Cultural Resources Work at the Hansonburg Mining District

 Hburg 1

Tierra archaeologists performed a 1,752-acre Class III cultural resources inventory for a New Mexico Energy, Minerals, and Natural Resources Department Abandoned Mine Lands Program undertaking to safeguard the public from hazardous open mines in the Hansonburg Mining District.

NM Hansonburg 1The project was performed on lands under the jurisdiction of the Bureau of Land Management and the New Mexico State Land Office. Tierra’s cultural resources survey resulted in the documentation of 41 newly discovered sites, 4 previously recorded sites, 2 historic buildings, 4 historic structures, and 72 isolated occurrences. Among these were historic mining features, historic buildings, a historic rock shelter with pictographs, and prehistoric and historic artifact scatters.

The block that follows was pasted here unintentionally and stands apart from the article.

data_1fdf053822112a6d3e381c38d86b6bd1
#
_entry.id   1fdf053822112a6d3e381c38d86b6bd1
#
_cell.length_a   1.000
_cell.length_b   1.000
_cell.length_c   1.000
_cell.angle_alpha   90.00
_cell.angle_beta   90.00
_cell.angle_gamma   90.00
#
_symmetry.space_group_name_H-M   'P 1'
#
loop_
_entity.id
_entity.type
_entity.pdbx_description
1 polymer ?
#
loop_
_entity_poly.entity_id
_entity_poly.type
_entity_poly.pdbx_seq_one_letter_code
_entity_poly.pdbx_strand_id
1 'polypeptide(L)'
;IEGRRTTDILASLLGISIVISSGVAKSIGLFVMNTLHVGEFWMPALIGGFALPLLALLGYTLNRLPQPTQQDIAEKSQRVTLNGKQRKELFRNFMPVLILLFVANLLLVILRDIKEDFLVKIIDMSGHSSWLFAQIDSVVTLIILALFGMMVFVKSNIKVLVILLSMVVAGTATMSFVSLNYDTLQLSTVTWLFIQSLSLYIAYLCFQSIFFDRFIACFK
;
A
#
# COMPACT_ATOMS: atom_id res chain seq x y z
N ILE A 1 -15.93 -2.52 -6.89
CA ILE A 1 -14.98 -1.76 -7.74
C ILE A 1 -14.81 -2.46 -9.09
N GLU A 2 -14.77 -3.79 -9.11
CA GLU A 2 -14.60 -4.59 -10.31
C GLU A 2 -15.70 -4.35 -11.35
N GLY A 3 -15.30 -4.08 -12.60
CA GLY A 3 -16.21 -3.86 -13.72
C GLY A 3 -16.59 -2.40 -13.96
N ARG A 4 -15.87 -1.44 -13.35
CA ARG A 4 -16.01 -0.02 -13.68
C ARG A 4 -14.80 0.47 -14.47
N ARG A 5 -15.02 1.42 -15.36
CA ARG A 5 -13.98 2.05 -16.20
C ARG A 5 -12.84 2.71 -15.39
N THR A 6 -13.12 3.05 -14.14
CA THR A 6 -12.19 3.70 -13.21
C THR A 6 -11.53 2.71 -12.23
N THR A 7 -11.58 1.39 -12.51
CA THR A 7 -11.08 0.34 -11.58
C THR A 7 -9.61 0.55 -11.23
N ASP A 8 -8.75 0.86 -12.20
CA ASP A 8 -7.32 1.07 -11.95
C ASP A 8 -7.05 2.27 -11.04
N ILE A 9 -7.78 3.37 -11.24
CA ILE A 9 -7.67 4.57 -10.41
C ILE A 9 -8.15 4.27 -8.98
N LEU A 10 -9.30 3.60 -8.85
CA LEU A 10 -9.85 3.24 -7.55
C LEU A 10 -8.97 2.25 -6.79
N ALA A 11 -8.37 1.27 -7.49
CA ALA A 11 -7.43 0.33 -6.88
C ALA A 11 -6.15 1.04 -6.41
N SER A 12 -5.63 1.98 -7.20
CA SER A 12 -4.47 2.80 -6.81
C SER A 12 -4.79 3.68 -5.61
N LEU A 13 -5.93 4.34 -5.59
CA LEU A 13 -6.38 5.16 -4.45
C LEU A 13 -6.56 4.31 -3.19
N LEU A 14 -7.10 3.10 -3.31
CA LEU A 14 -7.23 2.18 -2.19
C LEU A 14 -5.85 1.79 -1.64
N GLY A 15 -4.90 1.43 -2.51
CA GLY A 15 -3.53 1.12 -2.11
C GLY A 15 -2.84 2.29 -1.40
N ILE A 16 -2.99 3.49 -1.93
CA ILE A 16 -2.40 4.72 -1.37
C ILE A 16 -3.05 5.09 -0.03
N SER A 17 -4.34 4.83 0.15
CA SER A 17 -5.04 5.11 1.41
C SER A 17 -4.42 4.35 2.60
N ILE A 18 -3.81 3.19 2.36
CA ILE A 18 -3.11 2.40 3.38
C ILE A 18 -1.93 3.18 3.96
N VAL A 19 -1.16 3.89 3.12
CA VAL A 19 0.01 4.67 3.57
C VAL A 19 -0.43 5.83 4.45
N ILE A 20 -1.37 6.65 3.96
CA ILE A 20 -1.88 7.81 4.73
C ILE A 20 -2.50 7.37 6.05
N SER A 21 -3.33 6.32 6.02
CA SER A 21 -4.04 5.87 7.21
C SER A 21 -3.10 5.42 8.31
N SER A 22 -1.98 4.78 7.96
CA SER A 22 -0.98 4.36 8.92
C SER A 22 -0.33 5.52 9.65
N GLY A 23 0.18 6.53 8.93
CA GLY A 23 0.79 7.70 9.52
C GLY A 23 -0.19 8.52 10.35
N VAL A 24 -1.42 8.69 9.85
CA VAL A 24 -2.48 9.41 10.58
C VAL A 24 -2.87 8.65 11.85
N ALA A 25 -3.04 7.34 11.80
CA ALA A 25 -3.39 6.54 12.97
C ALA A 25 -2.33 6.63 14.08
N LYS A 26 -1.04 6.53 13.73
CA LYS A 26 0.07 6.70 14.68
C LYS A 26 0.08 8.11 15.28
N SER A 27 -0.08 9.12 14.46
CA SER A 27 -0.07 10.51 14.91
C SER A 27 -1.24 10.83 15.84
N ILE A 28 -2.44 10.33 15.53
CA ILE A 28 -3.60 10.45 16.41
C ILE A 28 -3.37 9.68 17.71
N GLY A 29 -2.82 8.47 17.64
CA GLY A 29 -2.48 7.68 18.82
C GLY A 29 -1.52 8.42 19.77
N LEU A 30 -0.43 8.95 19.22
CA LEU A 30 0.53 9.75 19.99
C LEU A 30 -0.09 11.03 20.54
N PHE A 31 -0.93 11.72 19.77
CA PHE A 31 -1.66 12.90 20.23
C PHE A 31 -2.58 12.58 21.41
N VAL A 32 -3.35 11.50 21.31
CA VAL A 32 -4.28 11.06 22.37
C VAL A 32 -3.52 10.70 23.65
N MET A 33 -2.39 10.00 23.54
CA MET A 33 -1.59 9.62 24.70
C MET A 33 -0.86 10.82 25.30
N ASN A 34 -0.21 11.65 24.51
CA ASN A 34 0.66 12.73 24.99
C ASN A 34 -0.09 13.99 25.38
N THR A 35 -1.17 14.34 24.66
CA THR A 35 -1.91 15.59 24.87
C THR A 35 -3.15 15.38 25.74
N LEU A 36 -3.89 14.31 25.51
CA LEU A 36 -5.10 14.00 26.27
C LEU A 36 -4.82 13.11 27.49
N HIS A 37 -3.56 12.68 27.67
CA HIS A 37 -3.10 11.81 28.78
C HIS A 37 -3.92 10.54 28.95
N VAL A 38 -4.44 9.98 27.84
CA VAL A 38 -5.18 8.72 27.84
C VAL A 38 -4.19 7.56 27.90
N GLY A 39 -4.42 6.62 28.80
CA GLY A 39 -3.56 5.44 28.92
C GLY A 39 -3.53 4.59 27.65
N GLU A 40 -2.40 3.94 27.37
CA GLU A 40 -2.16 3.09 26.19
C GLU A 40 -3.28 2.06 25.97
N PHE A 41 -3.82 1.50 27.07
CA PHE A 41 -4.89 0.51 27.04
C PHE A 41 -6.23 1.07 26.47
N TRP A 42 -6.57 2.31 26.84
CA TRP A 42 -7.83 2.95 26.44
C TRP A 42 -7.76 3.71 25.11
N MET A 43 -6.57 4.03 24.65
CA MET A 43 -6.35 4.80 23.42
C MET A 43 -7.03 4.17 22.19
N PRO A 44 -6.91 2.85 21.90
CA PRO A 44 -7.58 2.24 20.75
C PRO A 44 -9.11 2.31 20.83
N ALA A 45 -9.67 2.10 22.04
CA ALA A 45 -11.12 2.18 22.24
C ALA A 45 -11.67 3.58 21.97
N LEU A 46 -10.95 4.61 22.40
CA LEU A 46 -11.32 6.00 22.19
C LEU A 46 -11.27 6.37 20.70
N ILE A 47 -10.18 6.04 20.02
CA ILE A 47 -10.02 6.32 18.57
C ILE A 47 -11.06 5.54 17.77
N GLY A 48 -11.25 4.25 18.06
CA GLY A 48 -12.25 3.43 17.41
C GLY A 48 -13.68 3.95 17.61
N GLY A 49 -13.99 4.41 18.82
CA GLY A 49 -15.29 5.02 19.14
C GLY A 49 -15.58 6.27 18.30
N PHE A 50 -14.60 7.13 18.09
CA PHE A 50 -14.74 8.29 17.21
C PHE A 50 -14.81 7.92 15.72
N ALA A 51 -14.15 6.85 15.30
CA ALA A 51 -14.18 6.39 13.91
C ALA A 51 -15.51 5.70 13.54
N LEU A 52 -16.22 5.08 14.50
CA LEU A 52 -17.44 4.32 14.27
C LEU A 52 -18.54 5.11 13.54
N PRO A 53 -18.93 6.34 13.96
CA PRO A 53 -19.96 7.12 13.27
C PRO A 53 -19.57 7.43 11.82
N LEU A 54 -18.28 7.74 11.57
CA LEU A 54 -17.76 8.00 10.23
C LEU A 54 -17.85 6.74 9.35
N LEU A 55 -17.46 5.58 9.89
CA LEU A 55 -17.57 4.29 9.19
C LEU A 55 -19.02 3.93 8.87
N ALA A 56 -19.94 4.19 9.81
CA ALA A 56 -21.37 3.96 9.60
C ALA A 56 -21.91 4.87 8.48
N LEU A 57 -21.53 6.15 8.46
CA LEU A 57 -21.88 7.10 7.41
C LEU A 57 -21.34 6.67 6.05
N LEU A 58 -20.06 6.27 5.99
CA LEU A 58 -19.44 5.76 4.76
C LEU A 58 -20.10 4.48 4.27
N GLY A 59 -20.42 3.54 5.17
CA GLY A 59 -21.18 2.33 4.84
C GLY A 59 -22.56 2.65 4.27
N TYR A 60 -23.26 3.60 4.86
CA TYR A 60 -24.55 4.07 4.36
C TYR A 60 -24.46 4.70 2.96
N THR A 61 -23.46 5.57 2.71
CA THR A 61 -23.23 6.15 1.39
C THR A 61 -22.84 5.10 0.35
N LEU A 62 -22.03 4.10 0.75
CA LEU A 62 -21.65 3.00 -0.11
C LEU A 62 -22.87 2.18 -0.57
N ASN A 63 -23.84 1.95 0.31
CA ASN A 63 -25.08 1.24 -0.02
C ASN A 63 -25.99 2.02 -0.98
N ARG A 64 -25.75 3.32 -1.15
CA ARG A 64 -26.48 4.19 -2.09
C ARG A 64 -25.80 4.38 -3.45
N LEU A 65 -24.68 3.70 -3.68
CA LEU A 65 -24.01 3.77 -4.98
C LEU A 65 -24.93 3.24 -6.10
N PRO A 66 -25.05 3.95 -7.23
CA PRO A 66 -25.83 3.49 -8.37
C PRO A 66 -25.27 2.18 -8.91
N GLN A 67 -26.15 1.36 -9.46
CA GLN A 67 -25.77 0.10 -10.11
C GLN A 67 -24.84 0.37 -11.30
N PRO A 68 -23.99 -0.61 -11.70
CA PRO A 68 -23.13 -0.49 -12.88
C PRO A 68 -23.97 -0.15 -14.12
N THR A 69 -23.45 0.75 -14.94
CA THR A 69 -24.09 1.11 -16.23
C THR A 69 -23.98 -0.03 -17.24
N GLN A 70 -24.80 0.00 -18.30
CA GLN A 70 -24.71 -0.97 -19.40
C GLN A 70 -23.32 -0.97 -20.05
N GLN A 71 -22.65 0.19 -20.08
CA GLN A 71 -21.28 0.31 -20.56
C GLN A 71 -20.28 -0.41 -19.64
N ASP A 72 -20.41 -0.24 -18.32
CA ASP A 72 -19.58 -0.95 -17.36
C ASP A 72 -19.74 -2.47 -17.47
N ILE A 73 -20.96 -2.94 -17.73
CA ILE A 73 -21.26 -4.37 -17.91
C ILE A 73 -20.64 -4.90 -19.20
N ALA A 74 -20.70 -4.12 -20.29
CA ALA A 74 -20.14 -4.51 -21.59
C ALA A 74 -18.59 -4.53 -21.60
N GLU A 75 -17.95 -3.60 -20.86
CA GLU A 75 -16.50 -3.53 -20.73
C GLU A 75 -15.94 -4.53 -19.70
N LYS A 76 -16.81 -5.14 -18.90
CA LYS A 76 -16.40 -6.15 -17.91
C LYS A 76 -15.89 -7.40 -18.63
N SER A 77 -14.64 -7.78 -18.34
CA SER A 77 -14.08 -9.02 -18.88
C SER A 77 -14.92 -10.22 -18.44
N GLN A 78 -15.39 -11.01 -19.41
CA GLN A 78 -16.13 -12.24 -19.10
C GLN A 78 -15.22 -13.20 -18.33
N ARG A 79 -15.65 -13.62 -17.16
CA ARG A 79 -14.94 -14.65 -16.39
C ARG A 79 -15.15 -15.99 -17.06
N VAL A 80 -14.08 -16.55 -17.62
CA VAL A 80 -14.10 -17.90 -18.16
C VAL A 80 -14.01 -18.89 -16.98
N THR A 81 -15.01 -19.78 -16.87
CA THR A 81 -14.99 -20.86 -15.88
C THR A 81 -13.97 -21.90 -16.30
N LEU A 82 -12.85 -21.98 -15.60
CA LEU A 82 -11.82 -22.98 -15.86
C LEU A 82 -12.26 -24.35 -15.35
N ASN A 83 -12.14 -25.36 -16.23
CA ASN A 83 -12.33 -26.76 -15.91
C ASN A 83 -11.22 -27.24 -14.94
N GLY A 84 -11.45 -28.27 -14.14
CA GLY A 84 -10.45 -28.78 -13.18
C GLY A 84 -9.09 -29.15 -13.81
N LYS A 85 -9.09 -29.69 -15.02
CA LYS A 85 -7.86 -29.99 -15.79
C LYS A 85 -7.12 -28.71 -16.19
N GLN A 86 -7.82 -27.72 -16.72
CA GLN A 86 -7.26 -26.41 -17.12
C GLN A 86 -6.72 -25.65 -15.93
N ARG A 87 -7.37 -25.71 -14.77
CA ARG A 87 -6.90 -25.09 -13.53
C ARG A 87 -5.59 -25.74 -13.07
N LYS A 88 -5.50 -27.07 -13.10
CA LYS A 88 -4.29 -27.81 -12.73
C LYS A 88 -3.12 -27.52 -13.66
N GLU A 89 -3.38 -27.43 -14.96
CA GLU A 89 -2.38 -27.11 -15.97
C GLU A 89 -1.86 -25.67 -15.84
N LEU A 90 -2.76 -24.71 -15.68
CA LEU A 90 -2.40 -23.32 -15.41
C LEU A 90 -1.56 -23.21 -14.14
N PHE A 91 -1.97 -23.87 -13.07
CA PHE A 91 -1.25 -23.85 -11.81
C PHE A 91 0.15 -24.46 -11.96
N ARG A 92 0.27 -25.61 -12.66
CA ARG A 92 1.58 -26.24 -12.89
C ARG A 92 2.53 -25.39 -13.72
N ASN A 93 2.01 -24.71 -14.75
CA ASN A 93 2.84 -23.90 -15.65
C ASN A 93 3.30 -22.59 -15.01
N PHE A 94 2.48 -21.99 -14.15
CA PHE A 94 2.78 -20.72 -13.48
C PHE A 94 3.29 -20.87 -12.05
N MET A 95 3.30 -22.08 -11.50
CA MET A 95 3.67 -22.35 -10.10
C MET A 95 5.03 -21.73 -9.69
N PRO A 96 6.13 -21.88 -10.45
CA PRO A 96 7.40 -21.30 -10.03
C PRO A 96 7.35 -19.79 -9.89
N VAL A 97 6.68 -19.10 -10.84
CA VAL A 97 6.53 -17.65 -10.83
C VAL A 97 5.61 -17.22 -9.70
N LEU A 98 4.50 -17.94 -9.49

Tierra addressed the survey’s unique challenges—including its very high site density, large number of features, and potential hazards involved with working around abandoned mines—by implementing a project-specific safety plan focused on mine hazards, devising appropriate methods for defining site boundaries and managing large feature datasets, and using Trimble GPS and GIS to record, organize, and manage archaeological data. In addition to pedestrian survey, this project involved archival research and oral history interviews with mine claim holders in conjunction with a field visit.